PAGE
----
A more likely scenario is a passive approach to combating inflation. The inflation “relief valve” will likely be time, which allows the economy to adjust to pricing pressures, and fiscal belt-tightening—both of which provide slow relief. Fiscal belt-tightening can be viewed in real time. Mr. Biden was forced to cut the infrastructure bill from $2 trillion to $1 trillion and the $1.75 trillion “Build Back Better” plan is expected to struggle in the Senate.
We should expect the inflation of the next decade to be higher than the inflation of the last decade. Therefore, a different investment playbook will be required. It would favor investments that can quickly adapt to, and even benefit from, higher inflation. Those that cannot will suffer. Broad stock market indices are up significantly over the past year, despite high inflation, due to massive liquidity infusions. Give it some more time. Companies are only just starting to deal with high inflation. The CPI breached 4% in April for the first time in 13 years. The inflationary pressures on most companies should become more apparent the longer this continues as they struggle to absorb and pass along inflation.
Investors should seek out inflation beneficiaries. The VanEck Inflation Allocation ETF (“RAAX”) combines key inflation-fighting assets together, using a dynamic and risk managed process, to create a core inflation hedge. Below is the asset allocation mix of RAAX:
RAAX Asset Allocation Across Financial, Income and Resource Assets
Source: VanEck. Data as of December 10, 2021.
RAAX has demonstrated its ability to hedge inflation as the CPI has risen:
RAAX vs. CPI YoY % Change
Source: Bloomberg. Data as of December 9, 2021. Past performance is no guarantee of future performance.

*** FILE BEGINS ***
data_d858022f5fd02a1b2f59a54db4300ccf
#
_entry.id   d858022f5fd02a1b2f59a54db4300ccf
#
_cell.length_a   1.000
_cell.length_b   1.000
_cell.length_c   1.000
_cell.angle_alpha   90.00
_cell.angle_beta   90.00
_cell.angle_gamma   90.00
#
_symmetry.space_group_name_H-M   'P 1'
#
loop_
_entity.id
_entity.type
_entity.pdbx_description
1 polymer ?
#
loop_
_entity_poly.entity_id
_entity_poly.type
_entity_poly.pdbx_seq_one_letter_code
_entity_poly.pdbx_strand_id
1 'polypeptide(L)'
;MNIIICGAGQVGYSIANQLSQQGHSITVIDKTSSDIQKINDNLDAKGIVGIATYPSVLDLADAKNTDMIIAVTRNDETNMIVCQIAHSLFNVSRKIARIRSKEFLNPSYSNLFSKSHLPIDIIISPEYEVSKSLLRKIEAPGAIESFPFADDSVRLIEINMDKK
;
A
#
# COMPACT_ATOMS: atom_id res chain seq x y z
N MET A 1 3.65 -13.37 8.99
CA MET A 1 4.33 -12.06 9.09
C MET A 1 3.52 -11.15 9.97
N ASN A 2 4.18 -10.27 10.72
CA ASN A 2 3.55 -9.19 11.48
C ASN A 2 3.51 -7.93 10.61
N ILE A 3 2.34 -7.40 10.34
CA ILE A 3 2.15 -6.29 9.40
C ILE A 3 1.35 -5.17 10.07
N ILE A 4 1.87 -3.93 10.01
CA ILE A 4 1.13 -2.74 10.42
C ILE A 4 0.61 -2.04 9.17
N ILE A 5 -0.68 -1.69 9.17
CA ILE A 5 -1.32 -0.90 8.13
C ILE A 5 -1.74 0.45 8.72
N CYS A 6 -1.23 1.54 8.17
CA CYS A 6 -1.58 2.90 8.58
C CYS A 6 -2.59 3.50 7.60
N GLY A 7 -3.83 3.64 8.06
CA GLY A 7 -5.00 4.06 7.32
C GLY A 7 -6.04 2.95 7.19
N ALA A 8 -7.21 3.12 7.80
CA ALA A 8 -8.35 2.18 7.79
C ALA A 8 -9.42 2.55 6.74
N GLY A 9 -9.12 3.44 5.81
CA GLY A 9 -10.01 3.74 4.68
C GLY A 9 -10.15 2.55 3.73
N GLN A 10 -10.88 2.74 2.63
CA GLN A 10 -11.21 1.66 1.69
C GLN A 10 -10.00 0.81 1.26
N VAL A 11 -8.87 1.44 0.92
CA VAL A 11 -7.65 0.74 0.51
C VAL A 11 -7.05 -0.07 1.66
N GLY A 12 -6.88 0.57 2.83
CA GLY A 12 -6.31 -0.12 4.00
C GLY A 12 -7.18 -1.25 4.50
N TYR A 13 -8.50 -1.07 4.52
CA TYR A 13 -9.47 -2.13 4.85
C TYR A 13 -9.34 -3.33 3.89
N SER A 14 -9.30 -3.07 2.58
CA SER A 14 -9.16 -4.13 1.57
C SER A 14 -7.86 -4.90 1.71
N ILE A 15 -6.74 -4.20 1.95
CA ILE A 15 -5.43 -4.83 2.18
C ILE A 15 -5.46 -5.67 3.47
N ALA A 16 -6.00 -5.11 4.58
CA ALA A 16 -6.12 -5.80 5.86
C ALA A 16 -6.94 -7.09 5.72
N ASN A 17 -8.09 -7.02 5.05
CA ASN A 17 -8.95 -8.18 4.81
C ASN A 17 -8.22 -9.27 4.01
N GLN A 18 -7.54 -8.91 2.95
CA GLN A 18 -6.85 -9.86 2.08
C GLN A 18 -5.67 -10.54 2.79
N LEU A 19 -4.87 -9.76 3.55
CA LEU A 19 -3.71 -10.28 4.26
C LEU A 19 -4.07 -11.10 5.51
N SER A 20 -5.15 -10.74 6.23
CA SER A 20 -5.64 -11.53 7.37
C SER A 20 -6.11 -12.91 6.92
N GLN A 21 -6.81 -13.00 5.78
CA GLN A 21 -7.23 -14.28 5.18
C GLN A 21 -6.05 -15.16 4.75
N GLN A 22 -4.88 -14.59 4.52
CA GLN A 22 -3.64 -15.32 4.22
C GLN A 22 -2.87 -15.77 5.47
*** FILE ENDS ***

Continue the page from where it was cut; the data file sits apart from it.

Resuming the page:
The latest market turbulence re-priced real assets and created an attractive entry point. The price of oil fell from a local high of $85 to under $70 per barrel, gold equities are down significantly yet gold prices remain relatively flat and the price of bitcoin fell from $67k to $50k.
Consider RAAX. If high inflation continues, as we expect, then this fund is well positioned to continue to provide strong inflation protection.
Originally published by VanEck on December 15, 2021.
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CPI – US CPI Urban Consumers YoY NSA Index measures US consumer prices (CPI) as a measure of prices paid by consumers for a market basket of consumer goods and services. The yearly (or monthly) growth rates represent the inflation rate.
The S&P U.S. Treasury Bill 0-3 Month Index (USGG3M) is designed to measure the performance of U.S. Treasury bills maturing in 0 to 3 months.
The S&P 500 Index is a product of S&P Dow Jones Indices LLC and/or its affiliates and has been licensed for use by Van Eck Associates Corporation. Copyright© 2021 S&P Dow Jones Indices LLC, a division of S&P Global, Inc., and/or its affiliates. All rights reserved. Redistribution or reproduction in whole or in part are prohibited without written permission of S&P Dow Jones Indices LLC. For more information on any of S&P Dow Jones Indices LLC’s indices please visit www.spdji.com. S&P® is a registered trademark of S&P Global and Dow Jones® is a registered trademark of Dow Jones Trademark Holdings LLC. Neither S&P Dow Jones Indices LLC, Dow Jones Trademark Holdings LLC, their affiliates nor their third party licensors make any representation or warranty, express or implied, as to the ability of any index to accurately represent the asset class or market sector that it purports to represent and neither S&P Dow Jones Indices LLC, Dow Jones Trademark Holdings LLC, their affiliates nor their third party licensors shall have any liability for any errors, omissions, or interruptions of any index or the data included therein.